Well, I told you this was going to be a busy year for me so let me clue you in on something.
I have a new series coming from Aspen Mountain Press. No, it's not another Asphodel series. The series is entitled Mythos and it's a collection of reimagined Greco-Roman mythology. You all know how I love my Homer and my Ovid. Well, now that love is bearing fruit.
Allow me to explain.
When I was in high school, I learned Latin and the classics from probably the best teacher I've ever encountered in my life--Grady Warren. Because of Mr. Warren, I went to four state championships and three national championships and placed (or won) in the category of mythology. I loved mythology. I adored it. I was the mythology specialist on our certamen (quiz bowl) team and my nickname was Fauces, which is Latin for Jaws.
Yeah, I was a meek, shrinking flower even back in the day.
At any rate, that love of classics has stayed with me to this day. Asphodel was a reimagining of the Trojan War. Mythos is comprised of modern retellings of classic Greek myths. I wanted to write a series of novellas about some of the forgotten romances in mythology, the love stories that might not be as well remembered as the big ones like Helen of Troy and Paris or Odysseus and Penelope. I wanted to look at minor deities like Persephone and Amphitrite, at surprising love affairs like Pygmalion and Galatea or Peleus and Thetis. And above all, I wanted to breathe new life into these myths.
I wanted them to live again.
And so, Mythos.
The first book in the series is entitled Bride of Death. It's the story of Hades, the god of the Underworld, and Persephone--how he abducted her and made her his Queen. I always thought it was fascinating that a goddess of Spring could morph into a goddess of Death. I also thought it was such a lovely story in many ways--how the Spring Maiden could bring light into the realm of Death and its lonely ruler.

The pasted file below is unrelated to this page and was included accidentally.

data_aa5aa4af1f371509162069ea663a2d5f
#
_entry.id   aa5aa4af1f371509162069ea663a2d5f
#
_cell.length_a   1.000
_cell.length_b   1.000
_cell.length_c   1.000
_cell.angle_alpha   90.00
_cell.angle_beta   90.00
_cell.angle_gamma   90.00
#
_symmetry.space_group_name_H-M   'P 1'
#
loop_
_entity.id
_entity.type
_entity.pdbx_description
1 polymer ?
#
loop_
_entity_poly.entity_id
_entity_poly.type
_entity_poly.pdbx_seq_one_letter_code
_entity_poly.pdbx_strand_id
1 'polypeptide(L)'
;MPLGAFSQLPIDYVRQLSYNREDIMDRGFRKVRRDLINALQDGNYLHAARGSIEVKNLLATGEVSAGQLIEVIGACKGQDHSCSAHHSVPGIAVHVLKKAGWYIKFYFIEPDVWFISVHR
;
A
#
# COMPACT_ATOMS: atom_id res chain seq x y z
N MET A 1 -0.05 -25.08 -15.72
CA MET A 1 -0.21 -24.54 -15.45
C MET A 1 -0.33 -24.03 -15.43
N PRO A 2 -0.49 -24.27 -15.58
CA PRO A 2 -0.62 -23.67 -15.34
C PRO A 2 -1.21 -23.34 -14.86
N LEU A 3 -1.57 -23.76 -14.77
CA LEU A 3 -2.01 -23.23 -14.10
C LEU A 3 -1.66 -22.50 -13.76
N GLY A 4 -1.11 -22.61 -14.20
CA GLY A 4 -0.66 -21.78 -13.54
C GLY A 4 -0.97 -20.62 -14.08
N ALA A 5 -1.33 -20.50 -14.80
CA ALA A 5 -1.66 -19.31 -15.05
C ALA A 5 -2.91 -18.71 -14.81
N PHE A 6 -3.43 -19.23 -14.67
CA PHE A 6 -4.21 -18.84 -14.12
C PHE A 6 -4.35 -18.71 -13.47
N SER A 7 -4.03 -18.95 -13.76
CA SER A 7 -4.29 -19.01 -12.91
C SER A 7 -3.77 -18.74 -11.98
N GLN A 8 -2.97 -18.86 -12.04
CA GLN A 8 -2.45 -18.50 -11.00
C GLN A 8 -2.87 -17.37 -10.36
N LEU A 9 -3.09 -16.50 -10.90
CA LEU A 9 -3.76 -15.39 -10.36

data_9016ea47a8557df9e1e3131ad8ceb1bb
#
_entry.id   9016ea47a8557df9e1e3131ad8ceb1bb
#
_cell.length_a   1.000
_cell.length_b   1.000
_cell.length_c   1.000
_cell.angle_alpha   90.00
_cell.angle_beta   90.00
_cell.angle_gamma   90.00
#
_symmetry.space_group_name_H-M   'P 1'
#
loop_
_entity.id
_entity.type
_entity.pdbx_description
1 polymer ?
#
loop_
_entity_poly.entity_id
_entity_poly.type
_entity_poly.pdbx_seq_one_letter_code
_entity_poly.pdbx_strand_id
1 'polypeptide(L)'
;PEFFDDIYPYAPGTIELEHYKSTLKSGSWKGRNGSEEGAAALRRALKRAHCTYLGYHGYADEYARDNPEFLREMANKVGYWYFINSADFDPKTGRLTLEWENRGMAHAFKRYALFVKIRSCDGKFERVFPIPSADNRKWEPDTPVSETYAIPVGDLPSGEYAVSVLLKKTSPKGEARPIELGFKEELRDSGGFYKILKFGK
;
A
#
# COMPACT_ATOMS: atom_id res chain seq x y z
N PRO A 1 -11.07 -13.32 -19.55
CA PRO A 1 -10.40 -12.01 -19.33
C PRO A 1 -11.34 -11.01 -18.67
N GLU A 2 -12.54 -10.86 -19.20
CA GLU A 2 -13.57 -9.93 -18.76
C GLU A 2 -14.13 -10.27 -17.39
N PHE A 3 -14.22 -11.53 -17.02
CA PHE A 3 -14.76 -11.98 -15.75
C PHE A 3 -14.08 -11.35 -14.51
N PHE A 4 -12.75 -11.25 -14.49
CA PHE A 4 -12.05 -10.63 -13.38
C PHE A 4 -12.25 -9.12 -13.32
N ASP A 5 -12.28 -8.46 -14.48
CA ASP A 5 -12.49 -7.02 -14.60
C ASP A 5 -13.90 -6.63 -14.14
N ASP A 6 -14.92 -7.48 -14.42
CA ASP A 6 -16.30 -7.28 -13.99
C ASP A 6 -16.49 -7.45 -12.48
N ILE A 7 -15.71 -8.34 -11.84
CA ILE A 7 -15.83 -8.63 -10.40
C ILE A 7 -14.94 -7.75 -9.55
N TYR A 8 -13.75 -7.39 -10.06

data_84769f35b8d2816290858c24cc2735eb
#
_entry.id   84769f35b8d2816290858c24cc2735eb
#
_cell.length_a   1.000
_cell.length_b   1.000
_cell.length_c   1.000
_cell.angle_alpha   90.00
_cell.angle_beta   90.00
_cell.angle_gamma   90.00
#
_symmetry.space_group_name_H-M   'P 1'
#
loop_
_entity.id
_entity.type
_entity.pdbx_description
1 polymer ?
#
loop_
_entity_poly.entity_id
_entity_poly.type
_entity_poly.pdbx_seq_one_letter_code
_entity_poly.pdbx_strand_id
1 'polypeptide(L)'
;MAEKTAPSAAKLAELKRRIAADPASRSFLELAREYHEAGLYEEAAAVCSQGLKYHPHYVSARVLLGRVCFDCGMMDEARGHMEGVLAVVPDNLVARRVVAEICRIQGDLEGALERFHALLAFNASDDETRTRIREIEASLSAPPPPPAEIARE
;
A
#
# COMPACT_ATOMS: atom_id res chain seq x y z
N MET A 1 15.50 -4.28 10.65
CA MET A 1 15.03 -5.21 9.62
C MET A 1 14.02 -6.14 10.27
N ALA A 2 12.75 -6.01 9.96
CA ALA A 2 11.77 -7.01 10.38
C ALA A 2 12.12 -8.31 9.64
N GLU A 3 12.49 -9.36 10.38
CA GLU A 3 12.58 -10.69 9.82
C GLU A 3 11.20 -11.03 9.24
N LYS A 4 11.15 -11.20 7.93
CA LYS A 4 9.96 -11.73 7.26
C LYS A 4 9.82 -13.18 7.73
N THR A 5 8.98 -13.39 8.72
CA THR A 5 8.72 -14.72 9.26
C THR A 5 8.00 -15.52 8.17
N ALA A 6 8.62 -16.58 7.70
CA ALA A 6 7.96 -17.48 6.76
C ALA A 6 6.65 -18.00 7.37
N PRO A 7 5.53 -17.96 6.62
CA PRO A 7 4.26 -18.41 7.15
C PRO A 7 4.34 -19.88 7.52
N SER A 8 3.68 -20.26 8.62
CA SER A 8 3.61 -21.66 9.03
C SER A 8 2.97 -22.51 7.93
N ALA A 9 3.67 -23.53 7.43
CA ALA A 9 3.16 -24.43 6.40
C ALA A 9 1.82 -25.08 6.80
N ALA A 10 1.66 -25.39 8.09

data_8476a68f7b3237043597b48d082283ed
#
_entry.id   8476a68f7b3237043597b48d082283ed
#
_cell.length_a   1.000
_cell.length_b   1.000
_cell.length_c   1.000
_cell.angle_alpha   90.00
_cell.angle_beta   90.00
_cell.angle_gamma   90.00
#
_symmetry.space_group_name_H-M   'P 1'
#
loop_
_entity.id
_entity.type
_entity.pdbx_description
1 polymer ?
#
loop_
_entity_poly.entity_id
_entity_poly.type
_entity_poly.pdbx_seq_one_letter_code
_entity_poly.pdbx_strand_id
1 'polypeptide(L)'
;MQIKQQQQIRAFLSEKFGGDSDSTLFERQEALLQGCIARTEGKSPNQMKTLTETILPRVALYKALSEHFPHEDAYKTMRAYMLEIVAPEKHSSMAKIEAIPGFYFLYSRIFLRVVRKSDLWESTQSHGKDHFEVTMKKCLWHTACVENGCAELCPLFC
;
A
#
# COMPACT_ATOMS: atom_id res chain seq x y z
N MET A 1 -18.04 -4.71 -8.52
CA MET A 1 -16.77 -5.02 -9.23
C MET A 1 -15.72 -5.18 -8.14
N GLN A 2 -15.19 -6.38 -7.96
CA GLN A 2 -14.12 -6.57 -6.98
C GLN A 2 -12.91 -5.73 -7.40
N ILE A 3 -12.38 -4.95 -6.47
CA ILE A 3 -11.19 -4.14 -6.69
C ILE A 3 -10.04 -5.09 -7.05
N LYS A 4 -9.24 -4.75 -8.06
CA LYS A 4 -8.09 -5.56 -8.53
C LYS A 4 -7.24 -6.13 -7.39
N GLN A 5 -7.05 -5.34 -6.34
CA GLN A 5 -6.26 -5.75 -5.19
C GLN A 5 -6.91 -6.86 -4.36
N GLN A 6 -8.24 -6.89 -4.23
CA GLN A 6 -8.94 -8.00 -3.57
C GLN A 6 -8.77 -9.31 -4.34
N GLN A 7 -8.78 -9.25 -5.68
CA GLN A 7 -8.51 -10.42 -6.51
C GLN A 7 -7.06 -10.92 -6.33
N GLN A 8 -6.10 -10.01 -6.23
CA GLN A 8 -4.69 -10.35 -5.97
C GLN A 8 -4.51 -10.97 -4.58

And so--the big announcement: Bride of Death will be released by Aspen Mountain Press on Friday, February 26th!
These reimagined myths remain true to the original classical sources but they are definitely told in a modern narrative style. A little bit smartass, a little bit elegant at times, but always told from a tight perspective and somewhat true to their original forms in that these myths are decidedly spicier than the classical sources the Victorians and medieval monks cleaned up beyond all recognition. These are most definitely NOT teaching aids for children. The myths are R rated beyond a shadow of a doubt.
Which, of course, makes them a hell of a lot of fun to write.
So, keep an eye out for them! I expect to release a Mythos story every month this year. I'll keep you posted on this blog and my website Shoot The Muse! about more pertinent details.